• Review and approval by the Credit Committee, a group with substantial experience in lending to not-for-profit organizations.

What are typical terms for a Catalyst Fund loan?

Most loans will have terms of 2-5 years, although longer terms are possible. All loans must be repaid in full by mid-2018. Loans may range in size from $250,000 to approximately $2 million. Interest rates will range from 4-5%, with interest to be paid quarterly.

The Catalyst Fund may also offer lines of credit and guarantees.

Who will monitor the investments?

Living Cities will actively monitor investments to ensure that borrowers are reaching their planned programmatic and financial milestones. All borrowers will be required to report on their activities and provide updated financial statements on a quarterly basis. The Credit Committee will conduct a formal risk rating review for each investment once a year.

What returns will the fund offer to investors?

The Fund will generate both financial and social returns. Fund investors may choose to receive 0-3% interest per annum. Social returns will be assessed on an ongoing basis, with reports provided annually.

What are the terms of the fund?

Investors will receive interest semi-annually, with 50% of principal returned at the end of the ninth year, and 50% returned at the end of the tenth year. Living Cities has created a loss reserve which will absorb the first 10% of any losses generated by the Fund’s investments.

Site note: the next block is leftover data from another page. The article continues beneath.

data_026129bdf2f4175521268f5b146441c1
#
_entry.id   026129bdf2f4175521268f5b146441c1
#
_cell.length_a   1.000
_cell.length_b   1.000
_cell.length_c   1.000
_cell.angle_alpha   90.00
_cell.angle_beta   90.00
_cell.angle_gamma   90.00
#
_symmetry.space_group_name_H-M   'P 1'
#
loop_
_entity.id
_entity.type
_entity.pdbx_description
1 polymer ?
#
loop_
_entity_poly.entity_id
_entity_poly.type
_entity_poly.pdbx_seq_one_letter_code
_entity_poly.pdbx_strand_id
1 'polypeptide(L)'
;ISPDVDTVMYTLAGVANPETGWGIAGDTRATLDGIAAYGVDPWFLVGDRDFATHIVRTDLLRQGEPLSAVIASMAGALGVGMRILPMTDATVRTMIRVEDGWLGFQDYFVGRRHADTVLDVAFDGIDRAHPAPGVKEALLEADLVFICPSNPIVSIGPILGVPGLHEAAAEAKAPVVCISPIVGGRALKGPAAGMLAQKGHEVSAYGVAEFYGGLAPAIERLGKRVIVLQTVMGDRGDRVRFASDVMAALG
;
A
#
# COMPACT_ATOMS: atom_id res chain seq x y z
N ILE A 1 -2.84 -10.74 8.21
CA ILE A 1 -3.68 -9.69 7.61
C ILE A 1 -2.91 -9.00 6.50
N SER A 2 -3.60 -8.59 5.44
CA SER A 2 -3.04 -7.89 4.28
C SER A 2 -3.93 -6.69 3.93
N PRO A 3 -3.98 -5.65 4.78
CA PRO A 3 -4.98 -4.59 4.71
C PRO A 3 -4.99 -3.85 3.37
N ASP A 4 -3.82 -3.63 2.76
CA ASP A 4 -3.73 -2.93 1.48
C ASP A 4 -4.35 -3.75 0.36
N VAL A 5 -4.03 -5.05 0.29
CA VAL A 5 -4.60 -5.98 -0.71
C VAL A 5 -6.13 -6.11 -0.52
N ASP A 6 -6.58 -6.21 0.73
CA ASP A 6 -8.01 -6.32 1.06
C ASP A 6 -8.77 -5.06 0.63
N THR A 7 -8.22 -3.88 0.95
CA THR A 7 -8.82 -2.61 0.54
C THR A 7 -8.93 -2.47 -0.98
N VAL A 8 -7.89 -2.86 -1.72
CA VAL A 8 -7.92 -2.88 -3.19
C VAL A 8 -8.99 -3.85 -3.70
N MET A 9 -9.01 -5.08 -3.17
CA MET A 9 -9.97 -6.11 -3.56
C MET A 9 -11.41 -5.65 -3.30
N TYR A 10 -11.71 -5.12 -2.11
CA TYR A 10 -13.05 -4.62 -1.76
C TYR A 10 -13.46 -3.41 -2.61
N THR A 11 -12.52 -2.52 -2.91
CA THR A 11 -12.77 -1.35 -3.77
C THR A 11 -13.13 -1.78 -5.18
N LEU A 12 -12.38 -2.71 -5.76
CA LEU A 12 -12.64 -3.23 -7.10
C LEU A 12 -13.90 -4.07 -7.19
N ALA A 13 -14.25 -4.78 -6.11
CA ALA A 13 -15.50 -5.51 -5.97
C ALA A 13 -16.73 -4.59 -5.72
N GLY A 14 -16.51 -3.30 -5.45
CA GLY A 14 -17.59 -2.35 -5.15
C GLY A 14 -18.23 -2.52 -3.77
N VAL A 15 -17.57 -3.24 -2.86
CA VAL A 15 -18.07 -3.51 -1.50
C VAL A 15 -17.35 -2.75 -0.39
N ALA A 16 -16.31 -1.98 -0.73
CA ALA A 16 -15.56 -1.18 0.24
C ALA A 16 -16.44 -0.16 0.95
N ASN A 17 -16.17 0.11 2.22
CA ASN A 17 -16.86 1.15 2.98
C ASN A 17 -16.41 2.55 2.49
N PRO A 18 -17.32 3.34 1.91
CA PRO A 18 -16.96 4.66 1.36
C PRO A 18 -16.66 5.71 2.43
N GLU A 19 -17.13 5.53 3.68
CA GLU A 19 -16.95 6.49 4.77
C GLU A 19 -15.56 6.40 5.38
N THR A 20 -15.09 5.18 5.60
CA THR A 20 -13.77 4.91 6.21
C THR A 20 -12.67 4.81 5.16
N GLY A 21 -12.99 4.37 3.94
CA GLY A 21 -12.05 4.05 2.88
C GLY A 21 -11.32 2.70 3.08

Who is eligible to invest in the Catalyst Fund?

The Fund is open to socially motivated investors, including foundations of all kinds, endowed institutions, faith-based institutions, corporations, family offices and qualified individual investors. Catalyst investors do not need to be members of Living Cities.

What's the benefit of investing alongside the leading foundations in the field?

Program-Related Investments can be complicated and labor-intensive to source, structure and manage. Investors new to PRIs may find it useful to leverage the experience of the pioneers of the PRI field. By participating in the Living Cities fund, investors who care about the future of America’s low income urban neighborhoods can:

  1. Leverage the experience of the leading foundations in the community development field

  2. Build a diversified portfolio of investments quickly, efficiently and cost-effectively

  3. Lower transaction costs through economies of scale

  4. Reduce risk

  5. Access a broader pipeline of potential investments

  6. Avoid the need to underwrite and monitor individual investments

  7. Maximize the impact of their investment dollars.

How can we invest in the fund?

Qualified investors can participate in the fund by making a ten-year commitment and choosing an annual interest rate of 0-3%. As the Fund is targeting a blended cost of capital of less than 2.5%, investors are asked to specify the minimum interest rate their investment program would allow. Grants are also accepted. Investments may be made at closing, or in three payments over the course of eighteen months.

There is no fixed minimum investment to participate in the Catalyst Fund. Investors of $2 million or more will be eligible to join the Advisory Council, which meets twice annually to oversee and set policy for the Fund. Investors of less than $2 million will be invited to participate in the Advisory Council as observers.